USGS to Host Congressional Briefing: Safer Communities, Stronger Economies - in 3D

Outdated and inconsistent elevation data cost lives and hinder prosperity across our Nation. Current and accurate 3D elevation data are essential to help communities cope with natural hazards, support infrastructure, ensure agricultural success, strengthen environmental decision making and bolster national security. Flood and landslide maps are just a few of the hundreds of applications benefiting from enhanced lidar data.  A coordinated effort among Federal, State, local government and the private sector could meet our country’s needs for high-quality, 3D elevation data in just 8 years. Come learn how the USGS and its partners are working to assemble and apply better data to keep citizens safe and help America thrive.

ARENA Funds CSIRO to Map Wave Energy Potential in Australia

The Australian Renewable Energy Agency today announced $1.3 million funding for CSIRO to undertake an innovative wave resource mapping and modelling project.

HERE is the Official Map of Red Bull

HERE, a Nokia company, has been named the Official Map of Red Bull. The Red Bull Media House will now use HERE maps across all of its digital channels as part of the inspiring content it delivers to millions around the world.

Farmer Heroes Manage Nutrients On Farm

Nutrient pollution caused by high levels of nitrogen and phosphorus originates from many sources including, but not limited to, fertilizers and manure from agriculture and soil erosion.

SeaBotix AUV Completes Underwater Exercise

The SeaBotix vLBV300 ROV participated in a MCM test exercise with two small combat rubber raiding craft (CRRC) comprising of the vLBV and an AUV, were launched from a C-130 Aircraft using a parachute to the ocean off Southern California held by Explosive Ordnance Disposal Training and Evaluation Unit One  in San Diego. US Navy EOD technicians followed the exercise as the test was taking place.

Terrago Brings Mobile Note Sharing and Collaboration to the Edge of the Enterprise

IDC predicts that by 2015, 37% of the workforce — approximately 1.3 billion workers — will be considered mobile. To help organizations truly harness the mobile workforce, unprecedented availability of geographic data, rise of cloud-based services and explosive growth of location-enabled devices, TerraGo, a pioneer of geospatial collaboration software, introduces TerraGo Edge, an open collaboration solution for mobile workflows that immediately syncs field data with headquarters and other mobile workers.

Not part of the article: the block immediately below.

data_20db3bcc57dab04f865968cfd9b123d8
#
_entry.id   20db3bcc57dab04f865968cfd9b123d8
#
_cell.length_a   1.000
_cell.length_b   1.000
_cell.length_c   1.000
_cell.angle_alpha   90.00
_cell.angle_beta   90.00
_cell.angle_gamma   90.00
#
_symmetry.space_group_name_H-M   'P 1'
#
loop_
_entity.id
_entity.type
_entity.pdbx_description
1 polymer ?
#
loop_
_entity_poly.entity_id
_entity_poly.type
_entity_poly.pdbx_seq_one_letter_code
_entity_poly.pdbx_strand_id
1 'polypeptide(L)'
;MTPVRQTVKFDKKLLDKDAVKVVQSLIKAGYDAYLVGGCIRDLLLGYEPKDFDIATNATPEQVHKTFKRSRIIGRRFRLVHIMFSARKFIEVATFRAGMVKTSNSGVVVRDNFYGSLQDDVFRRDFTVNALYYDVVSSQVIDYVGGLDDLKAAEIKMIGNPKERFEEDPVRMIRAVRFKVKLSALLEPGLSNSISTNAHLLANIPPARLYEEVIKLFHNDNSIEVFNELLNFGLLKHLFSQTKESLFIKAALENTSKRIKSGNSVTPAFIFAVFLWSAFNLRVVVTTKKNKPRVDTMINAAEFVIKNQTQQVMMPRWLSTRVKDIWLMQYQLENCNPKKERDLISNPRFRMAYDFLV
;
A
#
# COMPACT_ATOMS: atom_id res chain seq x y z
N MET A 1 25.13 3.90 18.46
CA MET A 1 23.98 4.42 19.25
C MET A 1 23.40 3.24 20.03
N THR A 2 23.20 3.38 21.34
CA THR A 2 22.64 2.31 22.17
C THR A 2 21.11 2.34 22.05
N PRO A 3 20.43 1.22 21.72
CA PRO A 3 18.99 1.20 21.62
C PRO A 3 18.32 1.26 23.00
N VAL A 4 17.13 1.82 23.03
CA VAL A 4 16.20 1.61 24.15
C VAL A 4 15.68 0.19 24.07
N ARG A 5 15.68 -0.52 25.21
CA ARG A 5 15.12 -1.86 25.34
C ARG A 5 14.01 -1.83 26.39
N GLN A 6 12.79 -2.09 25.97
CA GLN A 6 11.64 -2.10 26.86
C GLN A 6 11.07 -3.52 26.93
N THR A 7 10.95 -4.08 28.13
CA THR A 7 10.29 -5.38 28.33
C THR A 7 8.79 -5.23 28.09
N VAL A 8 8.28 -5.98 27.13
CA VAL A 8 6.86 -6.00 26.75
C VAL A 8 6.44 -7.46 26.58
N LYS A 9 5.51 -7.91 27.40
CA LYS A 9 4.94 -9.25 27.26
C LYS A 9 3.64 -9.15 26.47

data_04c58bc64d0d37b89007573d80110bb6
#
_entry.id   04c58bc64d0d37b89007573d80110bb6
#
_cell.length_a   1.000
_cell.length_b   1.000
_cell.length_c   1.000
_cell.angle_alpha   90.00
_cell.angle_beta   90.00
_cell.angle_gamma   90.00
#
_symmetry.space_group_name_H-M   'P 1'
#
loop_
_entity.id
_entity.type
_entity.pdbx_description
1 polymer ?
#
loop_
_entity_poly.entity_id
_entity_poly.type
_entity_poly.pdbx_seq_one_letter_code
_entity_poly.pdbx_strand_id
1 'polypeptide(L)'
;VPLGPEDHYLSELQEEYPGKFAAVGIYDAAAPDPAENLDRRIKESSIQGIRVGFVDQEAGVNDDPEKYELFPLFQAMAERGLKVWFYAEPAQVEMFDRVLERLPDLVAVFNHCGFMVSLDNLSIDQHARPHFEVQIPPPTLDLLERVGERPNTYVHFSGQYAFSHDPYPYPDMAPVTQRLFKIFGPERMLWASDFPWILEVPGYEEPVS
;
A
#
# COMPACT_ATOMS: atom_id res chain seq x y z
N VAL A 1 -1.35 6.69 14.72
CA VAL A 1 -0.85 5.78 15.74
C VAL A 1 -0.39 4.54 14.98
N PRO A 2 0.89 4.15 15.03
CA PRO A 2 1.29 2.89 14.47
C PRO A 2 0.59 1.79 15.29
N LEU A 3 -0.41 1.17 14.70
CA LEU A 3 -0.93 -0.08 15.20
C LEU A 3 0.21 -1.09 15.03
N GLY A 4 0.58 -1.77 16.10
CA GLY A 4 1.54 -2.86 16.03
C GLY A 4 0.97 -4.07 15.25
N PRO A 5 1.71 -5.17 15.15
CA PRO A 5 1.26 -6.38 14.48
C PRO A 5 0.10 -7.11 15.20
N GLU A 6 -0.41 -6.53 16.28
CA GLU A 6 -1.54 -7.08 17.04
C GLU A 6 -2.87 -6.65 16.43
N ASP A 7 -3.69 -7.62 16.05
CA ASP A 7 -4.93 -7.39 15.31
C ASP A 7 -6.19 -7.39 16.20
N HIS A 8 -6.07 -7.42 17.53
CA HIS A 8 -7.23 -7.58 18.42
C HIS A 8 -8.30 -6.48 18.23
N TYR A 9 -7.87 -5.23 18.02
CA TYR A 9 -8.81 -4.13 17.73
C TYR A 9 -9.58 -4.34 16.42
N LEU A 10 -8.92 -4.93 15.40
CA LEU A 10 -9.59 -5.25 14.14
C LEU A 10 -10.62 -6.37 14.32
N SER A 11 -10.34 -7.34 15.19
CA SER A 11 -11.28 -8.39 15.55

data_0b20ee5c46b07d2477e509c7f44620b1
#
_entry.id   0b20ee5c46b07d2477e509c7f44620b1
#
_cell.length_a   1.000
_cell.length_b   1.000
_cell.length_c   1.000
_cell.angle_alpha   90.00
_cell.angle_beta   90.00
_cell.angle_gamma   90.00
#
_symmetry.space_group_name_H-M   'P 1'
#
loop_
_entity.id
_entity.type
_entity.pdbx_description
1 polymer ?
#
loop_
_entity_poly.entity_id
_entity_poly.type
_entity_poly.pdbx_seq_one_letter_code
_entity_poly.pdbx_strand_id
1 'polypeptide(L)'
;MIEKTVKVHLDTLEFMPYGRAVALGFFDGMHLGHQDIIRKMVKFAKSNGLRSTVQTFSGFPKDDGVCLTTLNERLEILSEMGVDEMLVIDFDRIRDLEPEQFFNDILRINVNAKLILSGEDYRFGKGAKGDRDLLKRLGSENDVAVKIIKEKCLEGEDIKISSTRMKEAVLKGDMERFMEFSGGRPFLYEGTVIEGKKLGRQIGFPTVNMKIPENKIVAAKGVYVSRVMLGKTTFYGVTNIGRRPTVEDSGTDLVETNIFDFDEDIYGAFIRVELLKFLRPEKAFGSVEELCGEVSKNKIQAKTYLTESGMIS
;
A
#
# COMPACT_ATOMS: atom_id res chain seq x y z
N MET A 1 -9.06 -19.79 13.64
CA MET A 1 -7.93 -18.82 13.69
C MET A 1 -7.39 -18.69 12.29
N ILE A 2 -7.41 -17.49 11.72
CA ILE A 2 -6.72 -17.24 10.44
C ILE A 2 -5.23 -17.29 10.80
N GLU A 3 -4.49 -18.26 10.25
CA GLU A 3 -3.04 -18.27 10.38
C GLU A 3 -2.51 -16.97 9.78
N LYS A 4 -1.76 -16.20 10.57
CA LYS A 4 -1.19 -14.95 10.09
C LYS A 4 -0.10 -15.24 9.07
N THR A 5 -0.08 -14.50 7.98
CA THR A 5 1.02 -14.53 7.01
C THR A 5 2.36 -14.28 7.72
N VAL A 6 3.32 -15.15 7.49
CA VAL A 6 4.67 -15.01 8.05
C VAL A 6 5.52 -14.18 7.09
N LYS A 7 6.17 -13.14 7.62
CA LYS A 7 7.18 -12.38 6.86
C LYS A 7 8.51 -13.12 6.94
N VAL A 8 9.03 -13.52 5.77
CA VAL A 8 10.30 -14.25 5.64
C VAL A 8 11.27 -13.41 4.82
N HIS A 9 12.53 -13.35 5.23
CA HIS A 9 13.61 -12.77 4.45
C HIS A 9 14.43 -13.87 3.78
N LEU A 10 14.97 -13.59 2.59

Lockheed Martin Selected for U.S. Air Force's Satellite Hosted Payload Initiative

Lockheed Martin [NYSE: LMT] has been competitively selected for the U.S. Air Force’s Hosted Payload Solutions (HoPS) initiative, which is aimed at integrating some government payloads – electronics and sensors packages designed for specific missions – on commercial satellites. Hosted payloads share satellite launch, propulsion, power and other services, as well as some of their costs.

Fugro Launches Seastar XP2

Fugro Satellite Positioning released its Seastar XP2 PPP GNSS augmentation service on July 1, 2014, which provides increased redundancy for mission-critical offshore GNSS position and navigation applications.

ING Robotic Aviation Works to Develop Small Robotic Aircraft Systems

ING Robotic Aviation is partnering with ASG Mapping to rigorously assess and develop the application of small robotic aircraft systems for gathering high quality, positionally accurate, and interoperable geospatial data.

Woolpert to Provide Aerial Photography and Mapping Services for West Virginia

Woolpert, a national geospatial, infrastructure management and design firm headquartered in Dayton, announced that it has been awarded a one-year contract with the West Virginia Department of Transportation, Division of Highways to provide on-call aerial photography and mapping services to support the design of roadway and bridge projects. The agreement, valued at up to $750,000 in the first year, may be extended for an additional one-year term.